After days of hazy, dark skies that fueled concerns about pollution levels during the Olympics, wind and rain helped clear Beijing's sky Tuesday, leaving officials hopeful for blue skies when the games start in just over one week.

The heavy haze was among the worst seen in Beijing in the past month, despite a series of drastic pollution controls put in force July 20 that included pulling half the city's 3.3 million vehicles off the roads, halting most construction, and closing some factories in the capital and surrounding provinces.

It is not known how much the measures have helped.

The skies over Beijing should remain clear for the next few days, said Zhai Xiaohui, a spokeswoman for the Beijing Municipal Environmental Protection Bureau.

"One other major factor is that the air flow has been better with windy and rainy weather conditions. It helps pollutants to dissipate," she said.

The National Meteorological Center said that rain is forecast for the next few days in Beijing.

The city's chronic air pollution has been a source of concern for Olympic organizers. The games, which will bring 10,500 athletes and hundreds of thousands of spectators to Beijing, open on Aug. 8.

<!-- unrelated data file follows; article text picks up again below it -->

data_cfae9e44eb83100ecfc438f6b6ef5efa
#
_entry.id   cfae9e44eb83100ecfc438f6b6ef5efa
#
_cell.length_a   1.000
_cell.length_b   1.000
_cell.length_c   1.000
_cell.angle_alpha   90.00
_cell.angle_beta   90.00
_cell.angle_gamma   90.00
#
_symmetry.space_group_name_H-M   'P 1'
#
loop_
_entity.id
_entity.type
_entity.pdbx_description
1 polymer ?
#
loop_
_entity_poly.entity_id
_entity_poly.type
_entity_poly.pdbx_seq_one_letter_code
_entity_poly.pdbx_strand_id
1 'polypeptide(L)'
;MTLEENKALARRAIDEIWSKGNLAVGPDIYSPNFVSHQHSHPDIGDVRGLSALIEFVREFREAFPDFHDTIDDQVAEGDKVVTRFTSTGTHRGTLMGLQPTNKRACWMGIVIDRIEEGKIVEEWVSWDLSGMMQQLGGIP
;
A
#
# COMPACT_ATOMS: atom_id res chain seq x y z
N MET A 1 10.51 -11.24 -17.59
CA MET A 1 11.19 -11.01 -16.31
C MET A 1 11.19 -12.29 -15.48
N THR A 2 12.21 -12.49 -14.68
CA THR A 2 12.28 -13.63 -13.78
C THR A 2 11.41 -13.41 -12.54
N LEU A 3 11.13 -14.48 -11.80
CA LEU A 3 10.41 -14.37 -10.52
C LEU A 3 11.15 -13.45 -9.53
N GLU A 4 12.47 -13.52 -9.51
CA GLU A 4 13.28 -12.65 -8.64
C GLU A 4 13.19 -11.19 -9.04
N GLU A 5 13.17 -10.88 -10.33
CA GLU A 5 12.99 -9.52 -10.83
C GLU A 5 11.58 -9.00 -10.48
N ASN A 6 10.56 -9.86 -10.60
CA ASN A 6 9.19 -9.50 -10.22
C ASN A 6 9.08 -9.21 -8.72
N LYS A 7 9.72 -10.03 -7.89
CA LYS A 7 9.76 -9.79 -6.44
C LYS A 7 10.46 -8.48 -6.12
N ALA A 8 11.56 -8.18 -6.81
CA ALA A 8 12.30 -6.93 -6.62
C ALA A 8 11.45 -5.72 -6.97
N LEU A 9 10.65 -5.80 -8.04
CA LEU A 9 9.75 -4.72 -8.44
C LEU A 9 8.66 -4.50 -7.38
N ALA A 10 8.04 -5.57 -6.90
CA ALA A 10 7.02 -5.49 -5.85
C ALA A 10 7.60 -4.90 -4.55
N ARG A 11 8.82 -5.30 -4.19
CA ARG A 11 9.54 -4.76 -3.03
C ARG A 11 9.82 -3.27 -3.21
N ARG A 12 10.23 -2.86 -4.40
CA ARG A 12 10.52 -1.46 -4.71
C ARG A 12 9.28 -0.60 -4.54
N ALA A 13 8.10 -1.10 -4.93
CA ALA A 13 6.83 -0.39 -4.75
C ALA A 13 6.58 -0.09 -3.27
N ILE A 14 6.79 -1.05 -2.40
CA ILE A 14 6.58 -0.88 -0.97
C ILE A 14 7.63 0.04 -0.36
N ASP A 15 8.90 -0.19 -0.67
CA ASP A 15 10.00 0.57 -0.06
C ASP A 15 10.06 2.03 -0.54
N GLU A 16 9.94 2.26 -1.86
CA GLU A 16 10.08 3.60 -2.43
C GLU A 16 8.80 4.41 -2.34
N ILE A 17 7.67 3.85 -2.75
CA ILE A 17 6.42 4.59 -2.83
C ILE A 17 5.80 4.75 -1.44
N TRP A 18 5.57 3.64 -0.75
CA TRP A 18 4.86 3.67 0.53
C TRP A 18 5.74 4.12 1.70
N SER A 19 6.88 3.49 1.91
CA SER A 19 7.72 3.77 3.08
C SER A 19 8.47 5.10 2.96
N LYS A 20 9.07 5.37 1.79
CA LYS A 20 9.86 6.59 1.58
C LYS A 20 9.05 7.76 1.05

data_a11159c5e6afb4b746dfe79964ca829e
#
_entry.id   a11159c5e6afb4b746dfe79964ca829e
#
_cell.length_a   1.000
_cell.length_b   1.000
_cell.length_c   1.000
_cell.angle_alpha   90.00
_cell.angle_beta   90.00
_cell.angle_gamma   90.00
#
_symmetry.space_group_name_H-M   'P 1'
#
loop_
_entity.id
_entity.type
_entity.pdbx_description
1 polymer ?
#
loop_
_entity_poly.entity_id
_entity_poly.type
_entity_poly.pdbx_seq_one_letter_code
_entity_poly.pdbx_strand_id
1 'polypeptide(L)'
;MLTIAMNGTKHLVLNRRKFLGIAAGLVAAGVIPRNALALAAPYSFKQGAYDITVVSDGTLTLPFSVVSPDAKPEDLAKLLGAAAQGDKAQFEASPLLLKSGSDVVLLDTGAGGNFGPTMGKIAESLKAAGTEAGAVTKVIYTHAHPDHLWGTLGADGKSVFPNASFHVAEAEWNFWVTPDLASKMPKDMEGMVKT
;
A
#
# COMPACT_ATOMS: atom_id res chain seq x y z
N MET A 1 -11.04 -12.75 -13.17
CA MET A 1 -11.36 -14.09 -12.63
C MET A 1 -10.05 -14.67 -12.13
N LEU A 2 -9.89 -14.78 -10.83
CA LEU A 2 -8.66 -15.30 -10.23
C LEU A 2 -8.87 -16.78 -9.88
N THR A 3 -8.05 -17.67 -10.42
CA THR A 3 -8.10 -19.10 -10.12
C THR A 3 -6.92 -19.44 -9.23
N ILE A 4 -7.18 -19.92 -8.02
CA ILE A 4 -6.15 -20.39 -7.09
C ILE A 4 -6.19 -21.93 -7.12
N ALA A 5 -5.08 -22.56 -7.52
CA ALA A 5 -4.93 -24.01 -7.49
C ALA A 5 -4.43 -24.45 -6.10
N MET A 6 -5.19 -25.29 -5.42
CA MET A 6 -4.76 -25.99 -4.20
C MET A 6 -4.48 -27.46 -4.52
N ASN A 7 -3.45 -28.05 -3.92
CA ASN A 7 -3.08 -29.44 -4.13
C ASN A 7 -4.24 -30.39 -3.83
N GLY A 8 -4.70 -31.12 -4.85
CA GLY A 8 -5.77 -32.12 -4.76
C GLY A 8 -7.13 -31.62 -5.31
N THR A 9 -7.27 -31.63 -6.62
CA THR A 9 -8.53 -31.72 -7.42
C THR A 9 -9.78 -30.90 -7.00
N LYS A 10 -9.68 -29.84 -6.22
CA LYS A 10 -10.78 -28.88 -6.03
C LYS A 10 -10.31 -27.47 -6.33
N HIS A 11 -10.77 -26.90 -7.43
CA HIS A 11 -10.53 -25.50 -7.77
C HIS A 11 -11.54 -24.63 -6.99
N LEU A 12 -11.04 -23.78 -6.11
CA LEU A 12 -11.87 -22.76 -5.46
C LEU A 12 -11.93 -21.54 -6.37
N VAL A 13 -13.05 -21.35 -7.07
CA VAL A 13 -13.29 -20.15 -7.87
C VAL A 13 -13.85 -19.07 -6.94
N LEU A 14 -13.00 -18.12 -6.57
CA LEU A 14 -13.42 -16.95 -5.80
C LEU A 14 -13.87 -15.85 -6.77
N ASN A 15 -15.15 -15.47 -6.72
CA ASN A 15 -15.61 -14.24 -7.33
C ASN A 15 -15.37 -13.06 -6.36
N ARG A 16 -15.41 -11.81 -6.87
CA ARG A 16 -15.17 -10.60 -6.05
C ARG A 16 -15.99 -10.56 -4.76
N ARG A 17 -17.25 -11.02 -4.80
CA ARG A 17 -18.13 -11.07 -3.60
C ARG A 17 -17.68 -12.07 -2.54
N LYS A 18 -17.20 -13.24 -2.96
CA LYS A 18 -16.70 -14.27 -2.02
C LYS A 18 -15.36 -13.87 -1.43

The government has worked on cloud seeding to control rain, but acknowledged the wind remains an unpredictable factor.

Du Shaozhong, deputy director of the Beijing Municipal Environmental Protection Bureau, told a news conference that the air pollution index for particulate matter, a major pollutant, had dropped Tuesday.

The API dropped to 90 from 96 Monday, after reaching 118 on Saturday, a level classified as unhealthy for sensitive groups.

An API below 50 is considered good air quality and between 51 to 100 is moderate, according to the Web site of the Beijing Municipal Environmental Protection Bureau. But critics say moderate levels are still above the World Health Organization's guidelines for healthy air.

Beijing's air quality has greatly improved compared to the same period last year, and from July 1 all pollutants have been reduced by 15 to 20 percent, Du said.

The official China Daily newspaper said Monday that Beijing could pull more cars from the roads and shut down additional factories as part of contingency measures if air quality worsens during the Olympics.